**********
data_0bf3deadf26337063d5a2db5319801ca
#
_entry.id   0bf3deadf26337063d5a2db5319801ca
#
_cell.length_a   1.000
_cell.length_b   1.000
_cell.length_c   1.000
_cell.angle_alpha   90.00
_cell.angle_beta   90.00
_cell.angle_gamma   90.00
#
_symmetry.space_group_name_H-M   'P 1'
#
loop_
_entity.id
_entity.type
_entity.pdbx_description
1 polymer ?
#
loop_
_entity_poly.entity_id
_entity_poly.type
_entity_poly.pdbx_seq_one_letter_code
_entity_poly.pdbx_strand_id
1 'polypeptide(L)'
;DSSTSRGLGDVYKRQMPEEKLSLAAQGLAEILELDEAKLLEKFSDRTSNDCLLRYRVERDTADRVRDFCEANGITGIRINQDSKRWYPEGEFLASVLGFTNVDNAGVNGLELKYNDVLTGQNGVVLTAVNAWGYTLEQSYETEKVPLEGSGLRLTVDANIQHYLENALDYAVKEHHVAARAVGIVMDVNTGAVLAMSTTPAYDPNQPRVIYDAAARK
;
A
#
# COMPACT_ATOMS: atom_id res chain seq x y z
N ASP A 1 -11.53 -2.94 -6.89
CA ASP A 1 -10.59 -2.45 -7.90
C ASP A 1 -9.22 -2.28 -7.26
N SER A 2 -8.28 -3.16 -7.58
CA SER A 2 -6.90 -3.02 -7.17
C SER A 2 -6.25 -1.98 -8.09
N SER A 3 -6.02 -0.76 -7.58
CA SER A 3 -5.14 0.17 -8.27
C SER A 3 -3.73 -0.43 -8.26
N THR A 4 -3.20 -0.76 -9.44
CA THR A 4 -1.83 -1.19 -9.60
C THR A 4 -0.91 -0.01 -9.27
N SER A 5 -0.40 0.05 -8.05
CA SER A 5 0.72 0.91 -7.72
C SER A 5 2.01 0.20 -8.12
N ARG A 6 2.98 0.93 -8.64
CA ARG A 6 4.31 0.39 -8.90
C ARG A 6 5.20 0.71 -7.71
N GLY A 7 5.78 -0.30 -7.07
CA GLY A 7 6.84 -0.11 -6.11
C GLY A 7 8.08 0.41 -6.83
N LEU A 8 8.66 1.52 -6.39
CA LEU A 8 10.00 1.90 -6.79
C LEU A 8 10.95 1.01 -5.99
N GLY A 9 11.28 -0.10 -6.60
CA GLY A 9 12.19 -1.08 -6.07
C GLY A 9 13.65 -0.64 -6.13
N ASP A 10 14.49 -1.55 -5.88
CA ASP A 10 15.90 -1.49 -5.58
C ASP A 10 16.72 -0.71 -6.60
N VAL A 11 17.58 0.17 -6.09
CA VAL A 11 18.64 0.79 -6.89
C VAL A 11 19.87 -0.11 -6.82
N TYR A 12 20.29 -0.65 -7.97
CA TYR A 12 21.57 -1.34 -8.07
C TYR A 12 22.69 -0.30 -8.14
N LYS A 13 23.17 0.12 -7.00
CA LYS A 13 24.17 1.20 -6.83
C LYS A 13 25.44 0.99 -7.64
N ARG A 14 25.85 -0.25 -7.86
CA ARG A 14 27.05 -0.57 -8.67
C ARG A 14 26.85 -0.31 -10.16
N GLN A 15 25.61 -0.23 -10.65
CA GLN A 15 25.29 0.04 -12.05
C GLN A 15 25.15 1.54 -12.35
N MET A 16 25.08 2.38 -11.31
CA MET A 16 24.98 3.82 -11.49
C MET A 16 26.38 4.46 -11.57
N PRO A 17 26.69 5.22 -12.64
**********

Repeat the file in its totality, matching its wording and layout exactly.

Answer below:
data_0bf3deadf26337063d5a2db5319801ca
#
_entry.id   0bf3deadf26337063d5a2db5319801ca
#
_cell.length_a   1.000
_cell.length_b   1.000
_cell.length_c   1.000
_cell.angle_alpha   90.00
_cell.angle_beta   90.00
_cell.angle_gamma   90.00
#
_symmetry.space_group_name_H-M   'P 1'
#
loop_
_entity.id
_entity.type
_entity.pdbx_description
1 polymer ?
#
loop_
_entity_poly.entity_id
_entity_poly.type
_entity_poly.pdbx_seq_one_letter_code
_entity_poly.pdbx_strand_id
1 'polypeptide(L)'
;DSSTSRGLGDVYKRQMPEEKLSLAAQGLAEILELDEAKLLEKFSDRTSNDCLLRYRVERDTADRVRDFCEANGITGIRINQDSKRWYPEGEFLASVLGFTNVDNAGVNGLELKYNDVLTGQNGVVLTAVNAWGYTLEQSYETEKVPLEGSGLRLTVDANIQHYLENALDYAVKEHHVAARAVGIVMDVNTGAVLAMSTTPAYDPNQPRVIYDAAARK
;
A
#
# COMPACT_ATOMS: atom_id res chain seq x y z
N ASP A 1 -11.53 -2.94 -6.89
CA ASP A 1 -10.59 -2.45 -7.90
C ASP A 1 -9.22 -2.28 -7.26
N SER A 2 -8.28 -3.16 -7.58
CA SER A 2 -6.90 -3.02 -7.17
C SER A 2 -6.25 -1.98 -8.09
N SER A 3 -6.02 -0.76 -7.58
CA SER A 3 -5.14 0.17 -8.27
C SER A 3 -3.73 -0.43 -8.26
N THR A 4 -3.20 -0.76 -9.44
CA THR A 4 -1.83 -1.19 -9.60
C THR A 4 -0.91 -0.01 -9.27
N SER A 5 -0.40 0.05 -8.05
CA SER A 5 0.72 0.91 -7.72
C SER A 5 2.01 0.20 -8.12
N ARG A 6 2.98 0.93 -8.64
CA ARG A 6 4.31 0.39 -8.90
C ARG A 6 5.20 0.71 -7.71
N GLY A 7 5.78 -0.30 -7.07
CA GLY A 7 6.84 -0.11 -6.11
C GLY A 7 8.08 0.41 -6.83
N LEU A 8 8.66 1.52 -6.39
CA LEU A 8 10.00 1.90 -6.79
C LEU A 8 10.95 1.01 -5.99
N GLY A 9 11.28 -0.10 -6.60
CA GLY A 9 12.19 -1.08 -6.07
C GLY A 9 13.65 -0.64 -6.13
N ASP A 10 14.49 -1.55 -5.88
CA ASP A 10 15.90 -1.49 -5.58
C ASP A 10 16.72 -0.71 -6.60
N VAL A 11 17.58 0.17 -6.09
CA VAL A 11 18.64 0.79 -6.89
C VAL A 11 19.87 -0.11 -6.82
N TYR A 12 20.29 -0.65 -7.97
CA TYR A 12 21.57 -1.34 -8.07
C TYR A 12 22.69 -0.30 -8.14
N LYS A 13 23.17 0.12 -7.00
CA LYS A 13 24.17 1.20 -6.83
C LYS A 13 25.44 0.99 -7.64
N ARG A 14 25.85 -0.25 -7.86
CA ARG A 14 27.05 -0.57 -8.67
C ARG A 14 26.85 -0.31 -10.16
N GLN A 15 25.61 -0.23 -10.65
CA GLN A 15 25.29 0.04 -12.05
C GLN A 15 25.15 1.54 -12.35
N MET A 16 25.08 2.38 -11.31
CA MET A 16 24.98 3.82 -11.49
C MET A 16 26.38 4.46 -11.57
N PRO A 17 26.69 5.22 -12.64